December 18, 2014
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Skeptical of stories to promote U.S. sanctions of wars

To the Editor:

Most American elected officials are afraid to disobey AIPAC, the Israeli lobby. And AIPAC is targeting Iran. 

So Barack Obama and Congress are conducting economic warfare via sanctions against Iran. Under the sanctions, average Iranians see their savings being wiped out by inflation. And Iranians who need medication for cancer, heart disease, hemophilia, MS or diabetes face crises.     

Fatemeh was running out of the life-saving pills she must take daily for her heart. So an Iranian friend in the U.S. ordered the medication for shipment directly to Iran for her. But his order was rejected because of the U.S. ban on trade with Iran. A diabetic woman in Tehran cannot get the insulin she needs and a cancer patient cannot continue his chemotherapy. An Iranian man desperately went from pharmacy to pharmacy in vain seeking a critical injection for his niece’s heart condition.  

Thousands of Iraqis died from sanctions – even before we bombed and invaded their country. Today, Iranians are dying from sanctions. But AIPAC demands still more punishment of Iran.  

Moves to further punish Iran are even under consideration in the RI General Assembly. Bill 521 (by Senators Miller, Ruggerio, Goldin, DaPonte and DiPalma) and bill 5260 (by Representatives Ackerman, Blazejewski, Ferri, Silva and Tanzi) were introduced at the request of Attorney General Peter Kilmartin. Kilmartin says he learned about Iran from Israeli President Shimon Peres, but he could not recall who wrote the actual bills. (They bear the hallmarks of AIPAC.)

The Israeli Consul General and other AIPAC spokesmen traveled to Rhode Island to testify for these bills at recent hearings. They declared that Iran supports international terrorism, is seeking nuclear weapons and violates human rights.

They didn’t mention the fact that it has been more than 200 years since Iran attacked another country, while Israel bombs or invades its neighbors at will (Iraq, Syria, Lebanon, Jordan, Egypt and – most of all – Palestine).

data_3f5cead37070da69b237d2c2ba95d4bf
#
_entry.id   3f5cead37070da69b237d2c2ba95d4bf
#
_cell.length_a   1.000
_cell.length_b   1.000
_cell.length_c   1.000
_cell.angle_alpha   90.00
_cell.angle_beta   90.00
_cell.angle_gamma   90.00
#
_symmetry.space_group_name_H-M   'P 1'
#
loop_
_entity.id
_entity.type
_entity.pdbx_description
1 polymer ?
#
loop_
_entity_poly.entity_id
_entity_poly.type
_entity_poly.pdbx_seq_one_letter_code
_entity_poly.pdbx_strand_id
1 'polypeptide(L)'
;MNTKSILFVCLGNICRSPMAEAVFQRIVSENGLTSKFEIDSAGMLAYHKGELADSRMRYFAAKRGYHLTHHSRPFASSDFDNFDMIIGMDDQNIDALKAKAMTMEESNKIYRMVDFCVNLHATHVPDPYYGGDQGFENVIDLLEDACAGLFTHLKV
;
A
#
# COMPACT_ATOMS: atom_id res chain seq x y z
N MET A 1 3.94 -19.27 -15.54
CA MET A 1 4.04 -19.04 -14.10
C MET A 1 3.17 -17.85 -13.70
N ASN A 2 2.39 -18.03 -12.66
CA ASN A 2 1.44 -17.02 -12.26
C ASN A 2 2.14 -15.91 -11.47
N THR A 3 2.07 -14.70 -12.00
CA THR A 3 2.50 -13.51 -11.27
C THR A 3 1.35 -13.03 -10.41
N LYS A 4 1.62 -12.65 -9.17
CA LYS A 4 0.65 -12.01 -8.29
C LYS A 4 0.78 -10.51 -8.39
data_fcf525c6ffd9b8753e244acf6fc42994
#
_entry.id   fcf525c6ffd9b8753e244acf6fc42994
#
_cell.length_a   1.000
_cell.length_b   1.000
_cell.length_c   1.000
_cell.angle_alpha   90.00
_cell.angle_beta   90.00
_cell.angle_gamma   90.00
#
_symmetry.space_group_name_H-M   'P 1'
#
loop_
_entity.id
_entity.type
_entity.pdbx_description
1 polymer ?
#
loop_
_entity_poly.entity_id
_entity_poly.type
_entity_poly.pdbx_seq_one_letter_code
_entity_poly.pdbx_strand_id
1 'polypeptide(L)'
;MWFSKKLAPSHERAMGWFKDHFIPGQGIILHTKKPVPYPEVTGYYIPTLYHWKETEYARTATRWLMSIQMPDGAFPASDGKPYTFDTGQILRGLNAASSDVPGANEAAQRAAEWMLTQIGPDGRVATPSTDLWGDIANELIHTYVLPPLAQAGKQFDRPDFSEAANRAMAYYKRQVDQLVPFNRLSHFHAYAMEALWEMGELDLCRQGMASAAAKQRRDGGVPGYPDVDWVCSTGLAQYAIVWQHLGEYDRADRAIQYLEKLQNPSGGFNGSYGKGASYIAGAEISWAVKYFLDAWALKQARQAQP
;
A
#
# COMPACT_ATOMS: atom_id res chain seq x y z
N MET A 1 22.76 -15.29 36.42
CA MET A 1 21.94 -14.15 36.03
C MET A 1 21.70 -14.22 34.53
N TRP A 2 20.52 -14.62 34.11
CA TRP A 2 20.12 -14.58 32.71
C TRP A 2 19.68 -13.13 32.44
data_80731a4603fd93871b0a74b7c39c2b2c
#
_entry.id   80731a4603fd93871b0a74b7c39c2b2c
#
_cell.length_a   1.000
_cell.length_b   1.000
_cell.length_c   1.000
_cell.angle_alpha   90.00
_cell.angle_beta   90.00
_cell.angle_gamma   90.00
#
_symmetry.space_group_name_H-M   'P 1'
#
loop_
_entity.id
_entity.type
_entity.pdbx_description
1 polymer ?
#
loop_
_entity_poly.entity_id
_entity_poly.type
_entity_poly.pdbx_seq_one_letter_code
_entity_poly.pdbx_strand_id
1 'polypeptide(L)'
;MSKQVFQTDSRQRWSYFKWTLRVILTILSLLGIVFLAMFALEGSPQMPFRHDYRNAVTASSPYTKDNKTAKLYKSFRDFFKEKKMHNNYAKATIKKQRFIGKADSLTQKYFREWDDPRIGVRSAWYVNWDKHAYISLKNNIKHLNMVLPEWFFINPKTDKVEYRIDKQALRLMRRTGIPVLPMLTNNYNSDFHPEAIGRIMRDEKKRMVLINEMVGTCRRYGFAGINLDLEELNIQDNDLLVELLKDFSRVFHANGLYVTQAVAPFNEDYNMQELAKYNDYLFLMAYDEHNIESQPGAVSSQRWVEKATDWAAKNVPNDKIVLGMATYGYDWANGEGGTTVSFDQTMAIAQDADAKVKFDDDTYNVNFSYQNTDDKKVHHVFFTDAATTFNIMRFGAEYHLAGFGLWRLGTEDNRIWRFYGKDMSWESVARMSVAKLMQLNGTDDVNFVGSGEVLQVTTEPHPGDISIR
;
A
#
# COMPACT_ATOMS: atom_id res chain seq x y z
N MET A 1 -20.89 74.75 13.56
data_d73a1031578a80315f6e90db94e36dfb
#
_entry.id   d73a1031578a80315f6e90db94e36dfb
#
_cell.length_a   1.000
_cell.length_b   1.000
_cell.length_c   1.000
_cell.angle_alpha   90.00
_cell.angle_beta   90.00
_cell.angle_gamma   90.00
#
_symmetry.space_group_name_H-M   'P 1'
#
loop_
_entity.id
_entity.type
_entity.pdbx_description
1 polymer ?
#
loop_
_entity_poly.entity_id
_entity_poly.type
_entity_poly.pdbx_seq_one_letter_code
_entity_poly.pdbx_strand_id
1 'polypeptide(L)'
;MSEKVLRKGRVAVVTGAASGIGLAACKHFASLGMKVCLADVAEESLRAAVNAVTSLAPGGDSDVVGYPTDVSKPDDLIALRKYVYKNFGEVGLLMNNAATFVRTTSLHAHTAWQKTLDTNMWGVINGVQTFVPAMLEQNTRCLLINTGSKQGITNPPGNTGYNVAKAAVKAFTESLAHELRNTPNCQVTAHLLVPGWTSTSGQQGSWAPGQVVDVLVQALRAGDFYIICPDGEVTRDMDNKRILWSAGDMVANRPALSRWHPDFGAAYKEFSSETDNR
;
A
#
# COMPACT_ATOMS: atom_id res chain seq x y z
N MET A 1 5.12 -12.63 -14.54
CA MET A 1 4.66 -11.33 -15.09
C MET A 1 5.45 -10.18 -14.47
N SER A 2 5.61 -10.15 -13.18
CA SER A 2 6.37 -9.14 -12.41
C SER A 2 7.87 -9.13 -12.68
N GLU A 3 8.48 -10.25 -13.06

The AIPAC spokesmen didn’t acknowledge that Iran has no nuclear weapons, or that its program for nuclear energy began openly with U.S. sponsorship in 1957. They didn’t mention that Iran is a signatory of the Non-Proliferation Treaty and has accepted numerous international inspections. (Iran has repeatedly renounced nuclear weapons and has called for a nuclear weapons-free zone in the Middle East.) They also didn’t mention that Israel has hundreds of nuclear weapons, it refuses to sign the Non-Proliferation Treaty and refuses to allow international inspections. 

While Iran does not attack other countries and does not have nuclear weapons, it does have a poor human-rights record. 

But Israel will not be outdone. Israel steals Palestinian land, destroys Palestinian homes and crops, and denies Palestinians the right to travel in their own country – even for vital medical care. It arrests, tortures or kills Palestinians daily – including children. Such Israeli offenses (even including the murder of U.S. citizens) get little mention in the U.S. media. 

If we’ve learned anything from the disastrous Iraq war, we should be skeptical of stories designed to promote U.S. sanctions or wars. Remember George Bush’s fabrications about “aluminum tubes for centrifuges” and about Iraq buying “yellowcake from Niger.” And remember Colin Powell’s disgraceful performance before the U.N. Security Council.

On Aug. 23, 2006, Bush confessed that Iraq had nothing to do with 9/11 and had no weapons of mass destruction. But he admitted this only after a million human beings had died. 

The people who promoted sanctions and war against Iraq are now the ones leading the charge for sanctions and war against Iran.

Most of the alarmist stories about “Iran’s nuclear weapons program” originate with the AP’s George Jahn. Jahn has repeatedly revealed “secret evidence.” Each of his tales has been thoroughly debunked, but the media still publish them as though they were valid. A recent example was “AP Exclusive: Graph suggests Iran working on bomb,” Nov. 27, 2012 (bigstory.ap.org/article/ap-exclusive-graph-suggests-iran-working-bomb). 

A high school student with a good grasp of arithmetic will find that Jahn’s graphs are absurd. One contradicts the other by a factor of 50,000. (See my letter in the Providence Journal, Dec. 17, 2012.) But newspapers a-cross the country published Jahn’s story without showing the “graphs.” So it was not easy for readers to discover how ridiculous the story was.

Rod Driver

Richmond


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